The rest of the episodes continue the whole “test a weapon that’ll never see the light of day” routine, though each episode has its own little charm. Episode 2 actually has a tank (of all things) fighting against a squad of Zakus, which is something completely different from any other battle in Gundam. Seriously, when was the last time a tank or a tank-like weapon actually did damage against a Mobile Suit? And no, the BuQUEs from SEED don’t count. Episode 3 introduces the Zudah, the only weapon to make additional appearances beyond their debut episode, and while it’s a rather decent design, it just doesn’t have the same charisma as the Zakus and the Gelgoogs. I will say, though, that the space battle where the Zudahs fight off the GMs in low orbit is a really damn good fight and yet another highlight on Volume 1. That seems to be the pattern here: the first half of an episode is okay, if a bit dull at points, but once the battle begins in the second half, the episode ramps up the goodness factor and becomes awesome.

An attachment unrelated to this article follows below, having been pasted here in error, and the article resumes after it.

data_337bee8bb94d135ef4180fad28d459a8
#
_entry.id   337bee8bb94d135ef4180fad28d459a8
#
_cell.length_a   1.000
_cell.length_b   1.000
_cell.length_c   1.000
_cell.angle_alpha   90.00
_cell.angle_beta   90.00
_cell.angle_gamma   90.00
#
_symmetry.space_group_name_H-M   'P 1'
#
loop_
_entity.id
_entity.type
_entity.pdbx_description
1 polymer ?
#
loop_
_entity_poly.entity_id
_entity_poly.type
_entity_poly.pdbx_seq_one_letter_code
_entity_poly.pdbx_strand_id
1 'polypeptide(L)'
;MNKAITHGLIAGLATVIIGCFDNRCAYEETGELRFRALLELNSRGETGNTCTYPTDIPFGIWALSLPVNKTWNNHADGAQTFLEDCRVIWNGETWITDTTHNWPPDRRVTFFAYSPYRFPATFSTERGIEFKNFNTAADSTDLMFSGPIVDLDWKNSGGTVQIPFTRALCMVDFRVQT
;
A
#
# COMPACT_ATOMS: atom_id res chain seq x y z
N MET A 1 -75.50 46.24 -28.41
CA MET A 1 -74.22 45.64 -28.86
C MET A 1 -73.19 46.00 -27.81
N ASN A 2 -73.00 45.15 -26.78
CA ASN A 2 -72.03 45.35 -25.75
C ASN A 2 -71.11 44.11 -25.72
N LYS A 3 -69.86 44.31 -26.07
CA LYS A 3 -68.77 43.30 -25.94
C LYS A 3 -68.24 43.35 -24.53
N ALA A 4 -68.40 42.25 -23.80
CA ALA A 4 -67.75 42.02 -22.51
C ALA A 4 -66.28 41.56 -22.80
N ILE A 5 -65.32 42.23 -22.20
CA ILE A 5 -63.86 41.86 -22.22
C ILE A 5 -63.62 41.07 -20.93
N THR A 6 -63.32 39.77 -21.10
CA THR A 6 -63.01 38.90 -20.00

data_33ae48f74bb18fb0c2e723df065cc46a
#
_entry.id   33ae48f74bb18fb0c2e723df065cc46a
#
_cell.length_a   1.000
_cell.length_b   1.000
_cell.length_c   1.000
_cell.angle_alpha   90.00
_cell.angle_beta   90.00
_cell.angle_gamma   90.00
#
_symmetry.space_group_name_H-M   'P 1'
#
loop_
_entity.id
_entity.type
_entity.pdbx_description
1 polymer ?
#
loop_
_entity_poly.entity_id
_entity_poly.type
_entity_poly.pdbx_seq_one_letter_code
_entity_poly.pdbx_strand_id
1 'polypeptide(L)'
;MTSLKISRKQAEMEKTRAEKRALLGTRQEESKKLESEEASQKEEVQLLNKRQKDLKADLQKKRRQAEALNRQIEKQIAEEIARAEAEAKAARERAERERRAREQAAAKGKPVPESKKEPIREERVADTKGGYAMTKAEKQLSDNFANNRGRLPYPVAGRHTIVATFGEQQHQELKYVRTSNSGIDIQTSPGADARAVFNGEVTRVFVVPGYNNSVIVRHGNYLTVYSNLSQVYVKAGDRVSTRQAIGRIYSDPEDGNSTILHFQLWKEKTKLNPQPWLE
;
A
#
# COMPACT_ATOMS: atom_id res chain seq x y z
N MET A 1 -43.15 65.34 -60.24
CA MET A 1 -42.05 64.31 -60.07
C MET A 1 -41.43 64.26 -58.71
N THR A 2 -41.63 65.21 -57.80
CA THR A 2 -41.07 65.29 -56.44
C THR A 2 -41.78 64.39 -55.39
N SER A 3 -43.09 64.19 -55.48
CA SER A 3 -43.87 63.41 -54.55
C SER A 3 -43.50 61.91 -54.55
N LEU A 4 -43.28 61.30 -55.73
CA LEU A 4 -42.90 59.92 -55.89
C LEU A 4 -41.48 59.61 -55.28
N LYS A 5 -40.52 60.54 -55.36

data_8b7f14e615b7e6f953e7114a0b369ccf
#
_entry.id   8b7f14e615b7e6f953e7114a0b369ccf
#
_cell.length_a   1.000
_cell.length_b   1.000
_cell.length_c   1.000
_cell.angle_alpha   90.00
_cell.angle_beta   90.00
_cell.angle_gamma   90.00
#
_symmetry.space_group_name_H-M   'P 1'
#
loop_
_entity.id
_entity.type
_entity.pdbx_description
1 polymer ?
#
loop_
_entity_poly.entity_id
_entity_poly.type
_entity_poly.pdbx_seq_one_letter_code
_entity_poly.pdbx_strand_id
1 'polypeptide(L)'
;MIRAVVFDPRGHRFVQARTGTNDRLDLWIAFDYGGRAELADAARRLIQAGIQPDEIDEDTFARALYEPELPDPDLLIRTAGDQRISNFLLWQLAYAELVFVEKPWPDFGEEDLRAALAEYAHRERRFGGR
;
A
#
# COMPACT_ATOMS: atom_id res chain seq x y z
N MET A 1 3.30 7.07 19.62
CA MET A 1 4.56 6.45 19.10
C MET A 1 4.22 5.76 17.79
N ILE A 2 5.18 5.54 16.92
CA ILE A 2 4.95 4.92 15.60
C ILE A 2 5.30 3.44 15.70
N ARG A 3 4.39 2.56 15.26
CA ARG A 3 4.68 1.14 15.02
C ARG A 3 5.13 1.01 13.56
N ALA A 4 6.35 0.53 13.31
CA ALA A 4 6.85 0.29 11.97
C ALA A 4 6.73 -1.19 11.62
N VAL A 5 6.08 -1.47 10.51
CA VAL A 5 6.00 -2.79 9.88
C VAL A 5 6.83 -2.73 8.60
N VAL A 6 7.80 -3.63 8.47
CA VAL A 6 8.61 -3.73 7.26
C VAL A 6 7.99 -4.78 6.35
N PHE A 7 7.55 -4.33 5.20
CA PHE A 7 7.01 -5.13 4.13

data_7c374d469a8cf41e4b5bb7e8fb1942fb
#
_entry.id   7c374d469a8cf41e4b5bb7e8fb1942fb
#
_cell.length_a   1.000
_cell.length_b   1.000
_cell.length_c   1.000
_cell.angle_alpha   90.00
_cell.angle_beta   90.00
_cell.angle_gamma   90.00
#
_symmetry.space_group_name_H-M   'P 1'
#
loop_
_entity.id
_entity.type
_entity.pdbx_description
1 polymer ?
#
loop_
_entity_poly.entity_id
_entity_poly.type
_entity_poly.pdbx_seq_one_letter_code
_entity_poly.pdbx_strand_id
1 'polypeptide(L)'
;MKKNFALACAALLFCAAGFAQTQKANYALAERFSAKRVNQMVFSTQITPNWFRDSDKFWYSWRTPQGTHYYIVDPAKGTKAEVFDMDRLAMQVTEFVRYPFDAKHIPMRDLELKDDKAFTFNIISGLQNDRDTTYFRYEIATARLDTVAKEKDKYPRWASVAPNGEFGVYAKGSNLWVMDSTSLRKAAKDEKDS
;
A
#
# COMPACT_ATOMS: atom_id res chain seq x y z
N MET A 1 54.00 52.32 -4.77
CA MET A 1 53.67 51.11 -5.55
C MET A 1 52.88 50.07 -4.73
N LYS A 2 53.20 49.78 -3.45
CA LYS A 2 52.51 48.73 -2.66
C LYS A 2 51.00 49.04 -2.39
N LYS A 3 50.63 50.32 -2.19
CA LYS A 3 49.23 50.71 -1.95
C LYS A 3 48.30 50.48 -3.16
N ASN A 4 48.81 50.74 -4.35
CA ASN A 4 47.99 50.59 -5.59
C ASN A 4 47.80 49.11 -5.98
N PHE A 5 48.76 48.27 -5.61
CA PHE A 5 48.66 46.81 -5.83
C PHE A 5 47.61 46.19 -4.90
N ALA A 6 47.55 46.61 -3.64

Volume 2 skips to the end of the war, first with 603 trying to shoot down Federation shuttles launching out of Jaburo. This isn’t really all that interesting except for, you guessed it, the battles, though this time it’s mainly the Ze’Gok flying through the atmosphere and zooming every which way. Bonus points are awarded for a killer design that I’d actually buy a model kit for. The final two episodes are sort of a two-parter, mainly because a new character is introduced in the second episode and actually survives. Unfortunately, said second episode is dulled down a bit by the ending. I mean, I don’t mind the Oggo vs. Ball battle since the puny little Balls need all the support they can get (even though this doesn’t trump Shiro’s Ball piloting skills in 08th MS Team), but all the melodramatic weeping over comrades dying is beyond old hat now, especially with all the characters dying in the previous four episodes. The final episode is pretty cool, in that it shows off stuff that was developed in the previous episode (whereas the weapons from the other episodes were dumped soon after), but since the characters are off in a sparsely populated area, we don’t get to see the main forces, including the White Base, Amuro’s Gundam, or Char’s Zeong, at all. I know the whole point of the series is to show a bunch of events lost to time, but I’d still like to see a side story that truly connects with a main series.